One of the most common situations in which a Letter of Indemnity (LOI) might be used is to deliver cargo without presentation of original bills of lading (OBLs), because the bills are not available at the discharge port.
s Jamie L Green, Claims Director, Standard Club, and Revecca Vasiliou, Divisional Claims Director, note, “in shipping, in the interest of expedience, a shipper or charterer might request a shipowner to undertake additional risks in exchange for an LOI issued by the charterer or the shipper.”
What is more, the International Group of P&I Clubs (IG) has launched a series of standard form LOIs, including the ‘Group A’ LOI form, which regards delivery absent OBLs. It provides as follows:
The above cargo was shipped on the above ship by [insert name of shipper] and consigned to [insert name of consignee or party to whose order the bill of lading is made out, as appropriate] for delivery at the port of [insert name of discharge port stated in the bill of lading] but the bill of lading has not arrived and we, [insert name of party requesting delivery], hereby request you to deliver the said cargo to “X [name of the specific party] or to such party as you believe to be or to represent X or to be acting on behalf of X” at [insert place where delivery is to be made] without production of the original bill of lading
According to this wording, the indemnity can be launched if the LOI recipient:
- Delivers the cargo to Party X or a party representing or acting on behalf of Party X;
- Delivers the cargo to such party he believes to be Party X;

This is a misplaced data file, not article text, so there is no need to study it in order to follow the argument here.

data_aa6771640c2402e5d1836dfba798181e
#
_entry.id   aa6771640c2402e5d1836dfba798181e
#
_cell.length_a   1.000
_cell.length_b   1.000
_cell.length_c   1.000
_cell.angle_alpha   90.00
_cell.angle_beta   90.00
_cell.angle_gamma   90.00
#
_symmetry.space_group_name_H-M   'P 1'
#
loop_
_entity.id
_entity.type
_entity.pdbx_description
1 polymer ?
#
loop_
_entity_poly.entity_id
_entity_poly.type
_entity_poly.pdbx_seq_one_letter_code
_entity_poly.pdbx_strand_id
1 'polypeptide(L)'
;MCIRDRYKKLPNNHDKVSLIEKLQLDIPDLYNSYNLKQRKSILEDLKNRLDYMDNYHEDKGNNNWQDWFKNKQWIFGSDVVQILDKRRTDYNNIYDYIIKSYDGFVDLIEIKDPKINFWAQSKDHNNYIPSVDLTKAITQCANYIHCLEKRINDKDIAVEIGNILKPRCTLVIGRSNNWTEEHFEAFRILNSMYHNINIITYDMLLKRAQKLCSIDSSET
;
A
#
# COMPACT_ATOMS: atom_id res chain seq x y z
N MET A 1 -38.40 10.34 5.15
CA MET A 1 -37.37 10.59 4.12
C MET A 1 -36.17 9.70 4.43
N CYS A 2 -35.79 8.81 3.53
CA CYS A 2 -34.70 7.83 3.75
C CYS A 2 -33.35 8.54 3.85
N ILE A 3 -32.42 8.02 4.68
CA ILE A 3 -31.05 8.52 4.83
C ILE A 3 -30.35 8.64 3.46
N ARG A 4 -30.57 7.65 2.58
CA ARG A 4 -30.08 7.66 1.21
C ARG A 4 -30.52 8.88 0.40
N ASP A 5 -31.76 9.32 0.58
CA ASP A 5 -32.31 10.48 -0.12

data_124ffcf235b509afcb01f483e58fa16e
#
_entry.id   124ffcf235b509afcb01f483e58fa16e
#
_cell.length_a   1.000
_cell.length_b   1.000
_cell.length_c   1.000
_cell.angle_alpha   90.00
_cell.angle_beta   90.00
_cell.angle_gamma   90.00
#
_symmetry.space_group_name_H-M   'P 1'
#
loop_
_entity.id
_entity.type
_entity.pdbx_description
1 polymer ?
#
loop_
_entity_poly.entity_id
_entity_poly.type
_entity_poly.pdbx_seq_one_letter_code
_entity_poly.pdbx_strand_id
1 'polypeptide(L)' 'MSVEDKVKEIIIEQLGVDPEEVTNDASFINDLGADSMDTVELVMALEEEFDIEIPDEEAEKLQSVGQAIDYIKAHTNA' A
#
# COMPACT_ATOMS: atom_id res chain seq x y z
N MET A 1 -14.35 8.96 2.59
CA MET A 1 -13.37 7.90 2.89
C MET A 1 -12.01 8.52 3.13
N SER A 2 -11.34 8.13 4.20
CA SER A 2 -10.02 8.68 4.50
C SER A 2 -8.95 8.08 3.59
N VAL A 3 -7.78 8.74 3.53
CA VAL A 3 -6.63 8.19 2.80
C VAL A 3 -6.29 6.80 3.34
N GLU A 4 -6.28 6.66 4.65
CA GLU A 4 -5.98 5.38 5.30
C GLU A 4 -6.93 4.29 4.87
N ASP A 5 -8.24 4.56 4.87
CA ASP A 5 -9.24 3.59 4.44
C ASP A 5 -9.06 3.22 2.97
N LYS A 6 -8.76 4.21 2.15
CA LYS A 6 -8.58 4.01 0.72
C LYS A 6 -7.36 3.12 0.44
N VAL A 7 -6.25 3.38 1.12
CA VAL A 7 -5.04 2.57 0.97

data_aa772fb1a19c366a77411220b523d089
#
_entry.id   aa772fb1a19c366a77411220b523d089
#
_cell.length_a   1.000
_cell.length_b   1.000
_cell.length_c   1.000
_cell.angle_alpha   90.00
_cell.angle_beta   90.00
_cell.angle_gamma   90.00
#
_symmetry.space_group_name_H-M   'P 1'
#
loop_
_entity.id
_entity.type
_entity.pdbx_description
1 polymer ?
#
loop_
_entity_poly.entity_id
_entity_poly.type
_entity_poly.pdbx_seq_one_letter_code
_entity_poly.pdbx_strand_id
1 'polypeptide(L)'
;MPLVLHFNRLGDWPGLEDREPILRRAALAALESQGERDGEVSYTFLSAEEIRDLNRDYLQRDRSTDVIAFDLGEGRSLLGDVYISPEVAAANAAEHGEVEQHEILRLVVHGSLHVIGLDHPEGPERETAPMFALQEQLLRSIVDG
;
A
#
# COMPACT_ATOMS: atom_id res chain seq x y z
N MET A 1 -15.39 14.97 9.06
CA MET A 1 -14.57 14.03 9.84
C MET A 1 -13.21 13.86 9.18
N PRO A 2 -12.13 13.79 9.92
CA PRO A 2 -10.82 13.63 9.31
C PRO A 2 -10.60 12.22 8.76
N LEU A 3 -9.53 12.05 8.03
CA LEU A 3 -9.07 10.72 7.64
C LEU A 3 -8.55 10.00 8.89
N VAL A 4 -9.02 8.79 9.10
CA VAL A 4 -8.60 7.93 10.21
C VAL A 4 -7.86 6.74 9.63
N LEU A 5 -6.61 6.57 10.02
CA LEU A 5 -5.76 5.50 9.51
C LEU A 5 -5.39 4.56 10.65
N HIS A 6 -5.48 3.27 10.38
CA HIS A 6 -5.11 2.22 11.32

- Delivers the cargo to such party as he believes to represent or be acting on behalf of Party X.
However, there could be issues with LOI usage, as their use often exposes the recipient to additional risks. Mr. Green and Ms. Vasiliou highlight that the issues could be the following:
1. Risk of claims
When delivering cargo without the presentation of OBLs, the shipowner can be exposed to greater risk of delivering the cargo to a party who may well not have title to the goods.
If such a misdelivery occurs, the party with rightful title to the goods may assert a claim against the owner for the whole value of the misdelivered cargo including by arrest of the ship
Standard Club notes.
2. Prejudicial effect on P&I cover
If cargo is delivered without presentation of a negotiable document of title such as the OBL, club cover could be compromised and no longer automatically available, regardless of whether the member has obtained an LOI or bank guarantee.
Furthermore, currently there are at least four reasons why a shipowner might face difficulties when seeking to enforce an LOI:
- The LOI issuer does not have the financial means to ’make good’ on the LOI or has since become insolvent;
- The shipowner has not effected delivery of the cargo in a manner strictly compliant with the wording set out in the LOI;
- The claims under the LOI have become time-barred;
- A court refuses to enforce the LOI on grounds of illegality/public policy considerations.
Taking all of the above into consideration, Mr. Green and Ms. Vasiliou explain that LOIs are an important feature in the of international trade. As they mention, used properly, they can protect a shipowner from being asked to perform operations which could potentially prejudice its P&I cover. More specifically, they state that:
Members would do well to remember that the use of LOIs potentially exposes the recipient to substantial additional risks and can raise complex issues of law. Due consideration and diligence must be given to the precise wording and scope of the LOI that is being negotiated. An owner who fails to do this runs the risk that the LOI may fail to be legally or practically enforceable when most needed
Finally, care should also be taken to comply with the precise wording of the request made by the LOI issuer in an individual LOI.